And then it stopped... this was clearly a sign of good things to come!


Last year this was our worst leg, but this year we bought a good canoe and practiced a fair bit.  We figured out how to keep the thing straight in both good and bad water, how to make a quick turn, and just spent enough time in it to feel comfortable.

It paid off, big-time!

We wanted to get a quick start to get some distance between us and some of the wobblier boats, as last year we found ourselves battling a lot of other canoes.  Within a few moments we had only 2 kayaks ahead of us, with a 3rd on our left... but no canoes!  I didn't look back, just kept focusing on keeping us on track toward the island.

The 3rd kayak passed us as we went around the island, as I was a bit tentative with getting too close to shore... there were sandbars that came out a ways and some rocks, he took it tighter - but really I wasn't that concerned with what the kayaks were doing, the solo guys were pretty much in a separate race.

After the island I took a quick look back - there was one canoe close to us, the rest were a fair distance back.  These guys were using kayak paddles - I'm not sure if that's a big advantage, I've heard conflicting things.  Still we now knew who the competition was and it was on like Donkey Kong!

We executed a pretty lousy turn around the far buoy, but looking back the others did even worse, so we just put down the power and headed for shore.

Result: 1st canoe!

Then coming onto the dock I was almost knocked into the water as we tried to hoist our 18foot canoe over some metal posts... oops!  I managed to balance on some wires holding the dock together and pop back up onto the dock.  Close call.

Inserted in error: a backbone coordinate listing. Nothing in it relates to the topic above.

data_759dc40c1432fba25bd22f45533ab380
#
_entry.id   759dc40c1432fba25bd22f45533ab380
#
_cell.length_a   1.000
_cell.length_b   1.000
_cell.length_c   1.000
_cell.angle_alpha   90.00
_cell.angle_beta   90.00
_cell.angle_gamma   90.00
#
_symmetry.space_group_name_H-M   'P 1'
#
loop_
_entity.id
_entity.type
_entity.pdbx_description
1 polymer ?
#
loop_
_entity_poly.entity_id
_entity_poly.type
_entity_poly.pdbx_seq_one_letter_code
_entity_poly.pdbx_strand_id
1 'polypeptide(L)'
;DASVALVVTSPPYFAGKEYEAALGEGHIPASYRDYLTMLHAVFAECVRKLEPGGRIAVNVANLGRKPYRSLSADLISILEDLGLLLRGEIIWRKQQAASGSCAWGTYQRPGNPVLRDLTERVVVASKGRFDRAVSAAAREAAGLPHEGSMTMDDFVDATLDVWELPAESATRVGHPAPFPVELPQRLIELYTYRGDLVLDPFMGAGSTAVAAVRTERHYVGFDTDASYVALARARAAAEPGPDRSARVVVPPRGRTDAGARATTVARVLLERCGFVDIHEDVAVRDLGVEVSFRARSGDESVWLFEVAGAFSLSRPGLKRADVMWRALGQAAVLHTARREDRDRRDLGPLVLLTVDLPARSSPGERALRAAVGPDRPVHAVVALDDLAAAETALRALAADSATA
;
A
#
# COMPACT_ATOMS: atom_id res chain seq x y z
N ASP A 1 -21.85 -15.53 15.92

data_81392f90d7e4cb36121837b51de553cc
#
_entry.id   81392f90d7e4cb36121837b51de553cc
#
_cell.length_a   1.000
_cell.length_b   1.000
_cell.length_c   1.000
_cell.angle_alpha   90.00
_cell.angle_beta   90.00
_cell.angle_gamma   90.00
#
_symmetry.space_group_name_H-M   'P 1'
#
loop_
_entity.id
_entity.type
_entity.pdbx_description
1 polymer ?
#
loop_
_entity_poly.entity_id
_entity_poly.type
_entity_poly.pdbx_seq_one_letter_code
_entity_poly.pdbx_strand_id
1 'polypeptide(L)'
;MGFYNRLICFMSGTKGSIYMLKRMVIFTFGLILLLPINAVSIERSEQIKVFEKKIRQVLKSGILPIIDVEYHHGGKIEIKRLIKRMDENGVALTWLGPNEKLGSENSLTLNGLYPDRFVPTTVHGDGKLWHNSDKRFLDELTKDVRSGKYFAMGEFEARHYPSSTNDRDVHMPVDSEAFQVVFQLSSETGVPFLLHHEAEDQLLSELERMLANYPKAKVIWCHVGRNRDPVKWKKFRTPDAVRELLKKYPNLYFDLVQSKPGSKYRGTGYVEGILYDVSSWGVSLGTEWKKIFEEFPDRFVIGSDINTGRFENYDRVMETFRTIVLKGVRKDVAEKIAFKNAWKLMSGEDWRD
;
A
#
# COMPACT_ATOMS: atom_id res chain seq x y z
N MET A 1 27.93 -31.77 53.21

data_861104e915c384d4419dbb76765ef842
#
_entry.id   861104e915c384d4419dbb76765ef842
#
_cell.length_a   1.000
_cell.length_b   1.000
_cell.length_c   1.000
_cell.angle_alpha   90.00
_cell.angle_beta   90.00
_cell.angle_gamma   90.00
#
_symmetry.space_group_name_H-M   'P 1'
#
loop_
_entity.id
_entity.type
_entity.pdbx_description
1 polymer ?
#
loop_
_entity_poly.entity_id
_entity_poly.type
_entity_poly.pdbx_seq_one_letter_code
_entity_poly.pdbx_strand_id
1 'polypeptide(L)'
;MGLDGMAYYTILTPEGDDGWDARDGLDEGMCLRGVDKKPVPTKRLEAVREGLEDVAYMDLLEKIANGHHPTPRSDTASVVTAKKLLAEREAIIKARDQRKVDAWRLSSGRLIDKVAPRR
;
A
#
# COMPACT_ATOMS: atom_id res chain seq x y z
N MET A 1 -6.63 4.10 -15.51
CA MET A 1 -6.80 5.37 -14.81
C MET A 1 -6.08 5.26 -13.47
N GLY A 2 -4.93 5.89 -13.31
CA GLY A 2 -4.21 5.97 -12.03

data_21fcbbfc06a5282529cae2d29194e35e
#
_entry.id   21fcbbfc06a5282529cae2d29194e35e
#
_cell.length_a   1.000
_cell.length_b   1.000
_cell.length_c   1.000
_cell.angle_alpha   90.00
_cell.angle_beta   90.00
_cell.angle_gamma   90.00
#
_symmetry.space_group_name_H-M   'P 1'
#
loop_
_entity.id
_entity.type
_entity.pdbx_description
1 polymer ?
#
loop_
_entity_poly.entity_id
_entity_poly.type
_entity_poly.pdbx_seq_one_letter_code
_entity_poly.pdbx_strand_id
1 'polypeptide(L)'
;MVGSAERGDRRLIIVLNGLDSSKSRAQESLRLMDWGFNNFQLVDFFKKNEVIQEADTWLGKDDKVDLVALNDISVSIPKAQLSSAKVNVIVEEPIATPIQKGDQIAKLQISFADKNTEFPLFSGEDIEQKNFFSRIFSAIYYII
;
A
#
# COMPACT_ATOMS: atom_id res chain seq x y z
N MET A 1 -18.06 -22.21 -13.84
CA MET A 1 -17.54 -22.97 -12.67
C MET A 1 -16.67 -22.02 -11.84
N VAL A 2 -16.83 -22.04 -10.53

Transition 1

Felt fast, got our bike stuff on, but not fast enough - someone passed us in transition!  We caught them soon on the bike, though, and the reason became clear - they didn't change into bike shoes.  We didn't see them again.


Started out great on the road, but soon we hit the off-road.

These trails are rough.  They alternate between rock and mud, and with the rain the mud was really brutal.  Lots of standing water... and the rock was slippery at times.  It was survival mode, we got passed by a few people but I wasn't sure whether they were solo, teams, or doing the long course!  I spent way too much time off my bike.

We got to a fork in the trail and the guy there said "you're the first team through".  Umm, what???  I was shocked, I thought we'd give up a place or two by then!

Finally, mercifully, we were back on the road and flying along again.  We picked off one of the solo guys that had gone past us, but we still were a bit off of last year's time.  Mostly this had to be down to the conditions, it was much tougher with the rain.

Transition 2

Still in in 1st place among the teams!  We were doing great - fast transition, out!


About 300m into the run, our 1st place turned into 2nd, when one of the other male teams passed us.  It was clear with the pace they had this was a permanent situation, so we didn't kill ourselves trying to keep up and just kept our own pace.

This run is diabolical - it's not just hilly, but rocky, overgrown, windy, a true "adventure" trail!  We knew what to expect but it was still tough.

And after all that, in the last 200m or so, my partner slipped on the wet dock and bumped his head!  He sucked it up and ran to the finish, cementing our awesome finish.

The Finish!

Finished about a minute faster than our 2011 time, to my surprise!  By this time we knew we had 2nd among the male teams locked up, but with the staggered start there could be other types of teams behind us on the trail that were ahead of us... and this ended up being the case, one of the co-ed teams finished behind us but was 2nd among the teams.